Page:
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Should We Revamp the C&O Canal in Georgetown?

Why you shouldn't listen to the NIMBYs.

The C&O Canal. Photograph by Sam Kittner/Georgetown Business Improvement District.

On an idyllic summer afternoon—mid-80s, low humidity, blue sky—a strip of National Park land running through one of DC’s most bustling neighborhoods sits desolate. There’s a solitary person—one—on a roughly 150-yard stretch of Georgetown’s C&O Canal towpath, even on such a glorious day.

Take your pick of reasons why. There’s the fact that the canal is well hidden—shoppers on M Street have little chance of discovering it. If you do make it there, the towpath is narrow and uneven. Places to sit and appreciate the historic architecture that lines it are basically nonexistent.

Fortunately, a plan is in the works to improve things. Designed by the same landscape-architecture firm behind New York’s enormously popular High Line, the canal revamp would, according to supporters, similarly revitalize a woefully underappreciated public space. Their objectives include bringing the towpath into compliance with the Americans With Disabilities Act, adding hammocks and platforms where visitors can hang out, bringing back the mule-drawn canal boats, and building a visitors’ center to spotlight Georgetown’s history.

Given the C&O’s geographic limitations and historic designation, the upgrade won’t look anything like the High Line. Still, the desired outcome—simply to get more people to come into the neighborhood and enjoy a public resource—is the same. That’s enough to incite an especially acute strain of local naysayer, one of whom wrote a Washington Post editorial in June that reads like self-parody. In it, Stephen Hansen, chair of the historic-preservation group the Committee of 100 on the Federal City, warns readers that the goal is to plant “untold numbers” of tree groves, flower beds, and wildflower meadows (not wildflower meadows!) along the canal. What’s more, “shopping-mall-quality paving of the 190-year-old dirt paths is now proposed.” What does that mean? He doesn’t say, but “shopping mall” sure does sound scary.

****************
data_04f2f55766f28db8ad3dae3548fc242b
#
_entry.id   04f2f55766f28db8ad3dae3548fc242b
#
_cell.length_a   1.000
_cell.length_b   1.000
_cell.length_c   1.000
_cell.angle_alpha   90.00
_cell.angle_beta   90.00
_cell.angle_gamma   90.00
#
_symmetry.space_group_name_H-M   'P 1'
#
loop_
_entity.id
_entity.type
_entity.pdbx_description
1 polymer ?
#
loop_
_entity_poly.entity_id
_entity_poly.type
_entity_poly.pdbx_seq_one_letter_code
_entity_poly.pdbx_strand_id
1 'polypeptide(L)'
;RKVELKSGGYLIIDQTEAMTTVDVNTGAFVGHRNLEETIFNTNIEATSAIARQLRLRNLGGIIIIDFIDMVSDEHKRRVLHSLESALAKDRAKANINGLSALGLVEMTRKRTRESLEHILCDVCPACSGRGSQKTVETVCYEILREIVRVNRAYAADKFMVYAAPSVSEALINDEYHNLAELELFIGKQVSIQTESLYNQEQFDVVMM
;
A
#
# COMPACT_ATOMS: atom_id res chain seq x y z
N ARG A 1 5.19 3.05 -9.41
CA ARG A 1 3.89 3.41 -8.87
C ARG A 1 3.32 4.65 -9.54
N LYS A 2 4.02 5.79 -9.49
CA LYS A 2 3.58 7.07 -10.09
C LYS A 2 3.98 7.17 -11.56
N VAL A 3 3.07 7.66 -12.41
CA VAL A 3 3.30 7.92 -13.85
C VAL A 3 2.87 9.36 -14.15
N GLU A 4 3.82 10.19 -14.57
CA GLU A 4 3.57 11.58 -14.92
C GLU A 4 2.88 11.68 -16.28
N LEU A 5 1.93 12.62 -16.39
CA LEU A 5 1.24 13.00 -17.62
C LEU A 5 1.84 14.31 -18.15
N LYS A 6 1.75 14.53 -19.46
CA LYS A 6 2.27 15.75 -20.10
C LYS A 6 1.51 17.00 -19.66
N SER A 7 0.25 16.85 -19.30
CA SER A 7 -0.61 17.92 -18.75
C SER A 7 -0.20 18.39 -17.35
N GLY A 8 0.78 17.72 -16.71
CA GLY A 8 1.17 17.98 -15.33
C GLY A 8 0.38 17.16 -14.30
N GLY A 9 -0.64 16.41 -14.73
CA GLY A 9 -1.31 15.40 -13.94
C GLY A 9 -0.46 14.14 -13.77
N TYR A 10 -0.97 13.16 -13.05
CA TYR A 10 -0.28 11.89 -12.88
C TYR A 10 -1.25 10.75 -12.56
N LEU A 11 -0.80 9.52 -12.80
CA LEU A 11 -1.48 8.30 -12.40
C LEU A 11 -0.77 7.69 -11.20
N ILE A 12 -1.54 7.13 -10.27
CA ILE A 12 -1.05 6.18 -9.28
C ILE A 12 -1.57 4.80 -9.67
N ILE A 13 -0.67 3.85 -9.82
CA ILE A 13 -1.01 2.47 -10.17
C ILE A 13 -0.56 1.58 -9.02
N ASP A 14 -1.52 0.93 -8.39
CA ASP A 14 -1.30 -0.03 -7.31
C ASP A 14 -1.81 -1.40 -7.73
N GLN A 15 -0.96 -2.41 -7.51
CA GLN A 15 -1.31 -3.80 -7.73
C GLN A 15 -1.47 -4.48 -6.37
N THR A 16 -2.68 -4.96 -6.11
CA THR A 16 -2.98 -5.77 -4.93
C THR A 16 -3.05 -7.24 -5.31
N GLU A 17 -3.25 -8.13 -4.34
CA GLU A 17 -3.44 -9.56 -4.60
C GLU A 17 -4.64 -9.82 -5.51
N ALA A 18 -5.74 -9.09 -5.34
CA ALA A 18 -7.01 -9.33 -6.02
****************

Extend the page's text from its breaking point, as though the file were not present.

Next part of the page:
In reality, no material has been chosen for the towpath—the project is still in its early stages. Since the effort began two years ago, it has gotten gradually more conservative as various interests have picked at it. Earlier iterations included grander architecture, such as an expansive overlook behind the Dean & DeLuca on M Street. A building for catering and other event services has also been nixed.

But even in its pared-down version, the plan would be a win for Georgetown and the rest of Washington. Great cities, after all, are judged in large part by the vibrancy of their public spaces. Besides, what’s the point of historic preservation if no one wants to come around to appreciate the thing to be preserved?

Most important, opting to leave the canal as is would be a concession to the same tired impulse to reject change that shows itself too often in these parts. You can see it, for instance, in another recent Georgetown fight—which, thankfully, failed—against the installation of a bus-stop shelter that serves Duke Ellington students. It’s also visible across town, at the McMillan sand-filtration site, where, despite our housing shortage, neighbors held up the development of mixed-income apartments and other amenities for years. (That project is now finally moving forward.) Whether the NIMBYs like it or not, Washingtonians live in a big city.

This article appears in the August 2019 issue of Washingtonian.

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Senior Editor

Marisa M. Kashino joined Washingtonian in 2009 as a staff writer, and became a senior editor in 2014. She was previously a reporter for Legal Times and the National Law Journal. She recently wrote “A Murder on the Rappahannock,” a two-part investigation into the troubling, decades-old slaying of a young mother in rural Virginia. Kashino lives in Northeast DC with her husband, two dogs, and two cats.